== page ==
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    When "van talk" steers out of control: a theoretical exploration of team traditions
    (National Forensic Association, 2005) Rowe, Desireé D; Cronn-Mills, Daniel; Towson University. Department of Mass Communication and Communication Studies
    Forensics traditions are classically perceived as positive motivators within the team dynamic. We illuminate, however, the disadvantages of team traditions after exploring the variables within team cohesion, and how those variables are applicable to the Burkean notion of consubstantiation. Finally, we offer a constructive framework for enacting forensic team traditions through a theoretical exploration utilizing the Foss and Foss paradigm for invitational rhetoric.
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    Performative (re)writing: Valerie Solanas and the politics of scribble
    (Miami University (Oxford, Ohio). College of Liberal Arts and Applied Science, 2013) Rowe, Desireé D.; Towson University. Department of Mass Communication and Communication Studies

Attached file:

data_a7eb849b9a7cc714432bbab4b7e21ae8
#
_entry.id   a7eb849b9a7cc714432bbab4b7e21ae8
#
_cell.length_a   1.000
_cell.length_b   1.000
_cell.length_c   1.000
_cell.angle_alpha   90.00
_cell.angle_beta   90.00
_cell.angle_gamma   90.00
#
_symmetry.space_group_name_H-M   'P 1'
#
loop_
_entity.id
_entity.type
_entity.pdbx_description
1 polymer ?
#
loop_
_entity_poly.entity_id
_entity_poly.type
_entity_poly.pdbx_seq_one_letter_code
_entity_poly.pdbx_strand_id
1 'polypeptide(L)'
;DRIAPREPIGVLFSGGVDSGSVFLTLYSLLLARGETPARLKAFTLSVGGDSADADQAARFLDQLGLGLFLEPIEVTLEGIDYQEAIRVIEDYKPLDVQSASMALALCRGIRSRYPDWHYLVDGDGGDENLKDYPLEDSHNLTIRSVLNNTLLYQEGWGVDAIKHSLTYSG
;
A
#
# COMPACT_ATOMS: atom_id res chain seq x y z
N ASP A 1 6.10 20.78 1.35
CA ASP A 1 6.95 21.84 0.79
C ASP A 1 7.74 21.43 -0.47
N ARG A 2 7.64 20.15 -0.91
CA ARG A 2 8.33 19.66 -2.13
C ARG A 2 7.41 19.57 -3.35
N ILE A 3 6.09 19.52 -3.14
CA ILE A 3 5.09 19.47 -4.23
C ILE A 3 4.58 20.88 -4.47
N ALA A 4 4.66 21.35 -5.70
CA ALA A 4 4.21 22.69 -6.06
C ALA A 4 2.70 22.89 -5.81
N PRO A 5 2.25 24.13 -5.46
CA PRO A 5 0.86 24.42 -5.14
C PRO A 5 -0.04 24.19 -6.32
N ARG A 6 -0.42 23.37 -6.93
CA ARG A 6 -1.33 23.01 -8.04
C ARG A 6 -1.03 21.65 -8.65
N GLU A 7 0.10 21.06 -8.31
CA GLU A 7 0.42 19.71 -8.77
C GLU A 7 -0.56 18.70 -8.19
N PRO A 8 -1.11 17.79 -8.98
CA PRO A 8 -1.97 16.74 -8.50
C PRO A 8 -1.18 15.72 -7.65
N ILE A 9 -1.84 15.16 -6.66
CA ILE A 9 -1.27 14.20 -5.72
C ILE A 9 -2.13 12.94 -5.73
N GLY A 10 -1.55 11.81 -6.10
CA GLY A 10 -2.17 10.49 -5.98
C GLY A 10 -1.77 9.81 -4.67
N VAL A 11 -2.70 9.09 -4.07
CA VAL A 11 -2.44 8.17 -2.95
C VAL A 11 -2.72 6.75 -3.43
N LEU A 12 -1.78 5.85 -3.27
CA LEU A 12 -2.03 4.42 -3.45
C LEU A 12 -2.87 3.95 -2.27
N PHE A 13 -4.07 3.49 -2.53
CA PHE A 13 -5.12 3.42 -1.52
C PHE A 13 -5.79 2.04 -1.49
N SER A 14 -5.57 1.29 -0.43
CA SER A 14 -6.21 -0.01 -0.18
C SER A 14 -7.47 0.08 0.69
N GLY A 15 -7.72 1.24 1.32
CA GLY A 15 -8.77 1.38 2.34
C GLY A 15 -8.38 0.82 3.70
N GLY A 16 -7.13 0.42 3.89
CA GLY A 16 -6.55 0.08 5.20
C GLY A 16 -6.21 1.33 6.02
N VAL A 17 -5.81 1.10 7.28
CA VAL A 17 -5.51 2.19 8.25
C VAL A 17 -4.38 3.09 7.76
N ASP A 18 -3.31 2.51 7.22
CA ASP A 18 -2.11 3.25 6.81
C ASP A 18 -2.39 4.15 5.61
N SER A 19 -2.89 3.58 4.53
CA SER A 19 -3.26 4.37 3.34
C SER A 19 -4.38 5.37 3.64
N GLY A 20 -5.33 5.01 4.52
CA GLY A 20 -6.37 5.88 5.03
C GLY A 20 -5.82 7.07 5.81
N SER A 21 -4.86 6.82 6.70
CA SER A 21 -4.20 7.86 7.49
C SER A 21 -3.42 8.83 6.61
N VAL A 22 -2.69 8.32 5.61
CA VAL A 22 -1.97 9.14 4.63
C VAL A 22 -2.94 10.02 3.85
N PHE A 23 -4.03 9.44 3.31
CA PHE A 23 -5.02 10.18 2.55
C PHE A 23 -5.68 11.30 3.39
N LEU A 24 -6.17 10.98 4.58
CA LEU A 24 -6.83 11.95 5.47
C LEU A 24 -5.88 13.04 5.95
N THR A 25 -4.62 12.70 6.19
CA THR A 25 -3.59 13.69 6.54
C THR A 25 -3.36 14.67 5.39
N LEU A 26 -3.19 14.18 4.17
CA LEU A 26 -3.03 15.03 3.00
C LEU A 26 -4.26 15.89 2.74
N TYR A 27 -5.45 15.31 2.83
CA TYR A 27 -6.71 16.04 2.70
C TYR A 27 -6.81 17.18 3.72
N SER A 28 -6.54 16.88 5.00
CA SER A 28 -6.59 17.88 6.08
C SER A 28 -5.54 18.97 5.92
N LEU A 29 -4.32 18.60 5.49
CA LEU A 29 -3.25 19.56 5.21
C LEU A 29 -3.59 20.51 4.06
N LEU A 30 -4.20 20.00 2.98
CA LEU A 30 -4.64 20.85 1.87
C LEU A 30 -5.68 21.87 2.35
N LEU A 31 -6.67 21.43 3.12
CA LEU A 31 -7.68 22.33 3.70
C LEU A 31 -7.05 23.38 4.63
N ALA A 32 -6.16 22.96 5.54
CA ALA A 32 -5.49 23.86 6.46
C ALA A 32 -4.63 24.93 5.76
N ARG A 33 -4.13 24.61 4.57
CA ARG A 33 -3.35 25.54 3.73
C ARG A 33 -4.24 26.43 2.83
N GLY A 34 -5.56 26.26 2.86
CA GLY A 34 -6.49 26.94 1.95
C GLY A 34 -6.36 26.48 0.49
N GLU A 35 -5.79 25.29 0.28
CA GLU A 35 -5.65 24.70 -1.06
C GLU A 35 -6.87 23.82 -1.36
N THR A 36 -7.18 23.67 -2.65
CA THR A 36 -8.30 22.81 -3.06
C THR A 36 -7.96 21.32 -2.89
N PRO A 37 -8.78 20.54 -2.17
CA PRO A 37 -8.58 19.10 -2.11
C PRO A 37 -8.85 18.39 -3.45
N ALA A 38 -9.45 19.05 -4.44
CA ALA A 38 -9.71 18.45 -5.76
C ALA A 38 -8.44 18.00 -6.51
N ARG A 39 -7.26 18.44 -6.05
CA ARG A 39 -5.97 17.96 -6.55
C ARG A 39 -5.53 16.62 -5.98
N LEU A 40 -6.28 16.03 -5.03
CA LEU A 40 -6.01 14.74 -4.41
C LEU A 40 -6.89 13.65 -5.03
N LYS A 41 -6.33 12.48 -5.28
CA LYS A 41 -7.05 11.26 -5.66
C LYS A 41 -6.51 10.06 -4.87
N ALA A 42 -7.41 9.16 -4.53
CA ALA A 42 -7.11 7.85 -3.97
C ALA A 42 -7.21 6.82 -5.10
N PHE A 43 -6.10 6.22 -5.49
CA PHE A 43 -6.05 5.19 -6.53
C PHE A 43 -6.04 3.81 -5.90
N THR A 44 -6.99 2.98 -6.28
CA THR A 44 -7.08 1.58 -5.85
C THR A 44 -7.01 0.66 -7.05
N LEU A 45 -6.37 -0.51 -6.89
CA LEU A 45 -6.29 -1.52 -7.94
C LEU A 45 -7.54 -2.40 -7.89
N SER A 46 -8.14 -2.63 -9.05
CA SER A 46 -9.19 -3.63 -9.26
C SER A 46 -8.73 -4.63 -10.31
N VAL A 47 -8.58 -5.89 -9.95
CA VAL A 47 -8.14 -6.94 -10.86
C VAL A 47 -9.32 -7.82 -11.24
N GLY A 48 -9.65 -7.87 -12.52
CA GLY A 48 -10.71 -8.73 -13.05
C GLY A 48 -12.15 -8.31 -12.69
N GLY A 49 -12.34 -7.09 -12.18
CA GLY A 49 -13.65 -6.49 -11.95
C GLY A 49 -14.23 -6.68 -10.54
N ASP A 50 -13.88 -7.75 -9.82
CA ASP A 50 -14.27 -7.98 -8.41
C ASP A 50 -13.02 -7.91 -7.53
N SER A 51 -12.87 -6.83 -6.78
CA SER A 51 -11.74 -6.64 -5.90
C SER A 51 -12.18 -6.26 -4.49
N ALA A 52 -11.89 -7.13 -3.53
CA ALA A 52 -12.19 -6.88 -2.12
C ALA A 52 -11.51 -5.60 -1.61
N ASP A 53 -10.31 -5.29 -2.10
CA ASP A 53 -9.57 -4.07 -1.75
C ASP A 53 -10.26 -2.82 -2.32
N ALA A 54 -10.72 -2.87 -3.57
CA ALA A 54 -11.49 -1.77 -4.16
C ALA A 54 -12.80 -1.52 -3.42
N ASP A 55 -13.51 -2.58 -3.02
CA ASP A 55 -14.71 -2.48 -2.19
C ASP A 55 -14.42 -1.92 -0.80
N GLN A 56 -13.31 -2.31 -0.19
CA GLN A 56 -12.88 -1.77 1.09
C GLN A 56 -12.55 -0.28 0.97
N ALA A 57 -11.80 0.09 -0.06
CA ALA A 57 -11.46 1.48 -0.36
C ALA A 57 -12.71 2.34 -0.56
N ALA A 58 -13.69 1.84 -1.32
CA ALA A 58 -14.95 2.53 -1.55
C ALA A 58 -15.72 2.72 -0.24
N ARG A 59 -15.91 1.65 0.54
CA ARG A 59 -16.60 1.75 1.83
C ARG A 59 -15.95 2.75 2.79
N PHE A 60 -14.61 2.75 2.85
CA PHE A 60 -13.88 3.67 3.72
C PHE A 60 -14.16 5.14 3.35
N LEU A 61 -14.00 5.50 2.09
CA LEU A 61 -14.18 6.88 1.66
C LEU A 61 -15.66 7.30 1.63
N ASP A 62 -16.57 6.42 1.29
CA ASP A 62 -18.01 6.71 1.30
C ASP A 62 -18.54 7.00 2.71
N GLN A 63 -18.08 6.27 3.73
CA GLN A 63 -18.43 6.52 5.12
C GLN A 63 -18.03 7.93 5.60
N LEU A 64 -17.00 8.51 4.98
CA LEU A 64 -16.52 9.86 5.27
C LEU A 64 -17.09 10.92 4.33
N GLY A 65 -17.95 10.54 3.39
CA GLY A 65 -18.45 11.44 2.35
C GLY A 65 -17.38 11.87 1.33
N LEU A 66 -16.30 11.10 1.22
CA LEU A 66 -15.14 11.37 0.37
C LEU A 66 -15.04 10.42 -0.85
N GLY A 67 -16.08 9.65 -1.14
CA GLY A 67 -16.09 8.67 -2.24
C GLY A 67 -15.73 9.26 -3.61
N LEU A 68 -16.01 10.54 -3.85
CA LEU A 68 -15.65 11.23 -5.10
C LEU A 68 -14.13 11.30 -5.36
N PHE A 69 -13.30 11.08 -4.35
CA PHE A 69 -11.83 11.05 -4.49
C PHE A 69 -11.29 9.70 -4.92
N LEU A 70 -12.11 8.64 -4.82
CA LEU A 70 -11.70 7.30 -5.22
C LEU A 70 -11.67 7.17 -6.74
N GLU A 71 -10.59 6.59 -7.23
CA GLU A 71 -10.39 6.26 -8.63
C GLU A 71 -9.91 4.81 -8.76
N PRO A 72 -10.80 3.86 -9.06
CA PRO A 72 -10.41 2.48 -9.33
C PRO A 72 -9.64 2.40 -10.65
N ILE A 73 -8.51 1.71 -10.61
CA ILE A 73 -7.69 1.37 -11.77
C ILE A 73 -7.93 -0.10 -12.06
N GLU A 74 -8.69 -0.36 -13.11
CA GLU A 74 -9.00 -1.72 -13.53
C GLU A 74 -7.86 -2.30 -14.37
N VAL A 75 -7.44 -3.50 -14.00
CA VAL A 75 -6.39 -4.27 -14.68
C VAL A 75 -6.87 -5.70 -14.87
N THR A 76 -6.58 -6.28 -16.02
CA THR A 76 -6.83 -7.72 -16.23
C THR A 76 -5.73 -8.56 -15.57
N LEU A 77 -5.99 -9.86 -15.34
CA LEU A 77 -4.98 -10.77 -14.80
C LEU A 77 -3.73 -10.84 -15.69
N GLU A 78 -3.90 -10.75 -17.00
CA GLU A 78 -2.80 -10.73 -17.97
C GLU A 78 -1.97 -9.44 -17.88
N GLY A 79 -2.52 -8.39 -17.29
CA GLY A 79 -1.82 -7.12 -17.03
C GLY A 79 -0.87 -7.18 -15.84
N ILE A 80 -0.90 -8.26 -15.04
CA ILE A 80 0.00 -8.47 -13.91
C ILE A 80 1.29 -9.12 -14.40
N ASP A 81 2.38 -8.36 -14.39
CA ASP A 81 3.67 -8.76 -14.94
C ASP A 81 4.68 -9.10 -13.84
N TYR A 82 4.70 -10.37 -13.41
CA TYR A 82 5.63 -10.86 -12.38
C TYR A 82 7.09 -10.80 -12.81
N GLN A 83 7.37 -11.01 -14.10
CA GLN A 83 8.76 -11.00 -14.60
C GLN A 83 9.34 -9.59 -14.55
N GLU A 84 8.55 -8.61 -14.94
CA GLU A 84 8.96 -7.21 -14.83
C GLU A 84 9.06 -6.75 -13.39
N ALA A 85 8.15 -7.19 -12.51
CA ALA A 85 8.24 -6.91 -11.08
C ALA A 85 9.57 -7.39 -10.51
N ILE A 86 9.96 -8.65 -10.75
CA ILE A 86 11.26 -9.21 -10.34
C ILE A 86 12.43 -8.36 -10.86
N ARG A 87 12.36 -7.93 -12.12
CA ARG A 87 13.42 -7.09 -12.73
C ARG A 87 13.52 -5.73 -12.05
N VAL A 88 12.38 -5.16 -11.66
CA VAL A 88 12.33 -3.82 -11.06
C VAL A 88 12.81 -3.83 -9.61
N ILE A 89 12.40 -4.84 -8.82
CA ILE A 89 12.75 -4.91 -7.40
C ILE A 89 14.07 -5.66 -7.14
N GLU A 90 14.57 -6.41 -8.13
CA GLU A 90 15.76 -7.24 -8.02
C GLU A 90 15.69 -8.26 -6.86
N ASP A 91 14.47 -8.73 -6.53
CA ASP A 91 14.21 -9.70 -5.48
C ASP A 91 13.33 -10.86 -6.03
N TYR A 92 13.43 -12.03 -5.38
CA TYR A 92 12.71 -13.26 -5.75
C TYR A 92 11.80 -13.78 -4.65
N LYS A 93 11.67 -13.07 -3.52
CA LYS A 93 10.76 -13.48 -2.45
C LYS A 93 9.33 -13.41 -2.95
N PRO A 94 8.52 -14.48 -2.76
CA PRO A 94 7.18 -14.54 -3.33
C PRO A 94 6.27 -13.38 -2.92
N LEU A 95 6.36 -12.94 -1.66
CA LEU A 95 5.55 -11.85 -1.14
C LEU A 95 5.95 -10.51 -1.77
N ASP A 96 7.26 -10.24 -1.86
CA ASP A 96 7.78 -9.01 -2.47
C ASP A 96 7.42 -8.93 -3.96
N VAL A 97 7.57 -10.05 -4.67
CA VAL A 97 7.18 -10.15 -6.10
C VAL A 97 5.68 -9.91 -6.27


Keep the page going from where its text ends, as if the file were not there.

Valerie Solanas, a radical feminist writer best known for shooting Andy Warhol in 1968, is also the author of S.C.U.M. Manifesto, a feminist anti-capitalist treatise advocating for women's revolution against work, men, capitalism, and the patriarchy Some time after publication. Solanas defaced the New York Library's copy of S.C.U.M. Manifesto, rewriting it to document her rejection of the unauthorized edits that had been made to the published version of her work. Based on this performance, in this essay I argue for broadening the conception of performative writing to admit Solana's activism. Such an understanding of performative writing allows us to widen our field of investigation to include writings that might be cast aside for not being traditional or conventional enough in style or material location and written by those outside of creative writing or academic circles.
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    Digital discourses: implementing technology within the public speaking classroom
    (Indiana University, 2013-06) Rowe, Desireé D.; Davis, Andrea M.; Towson University. Department of Mass Communications and Communication Studies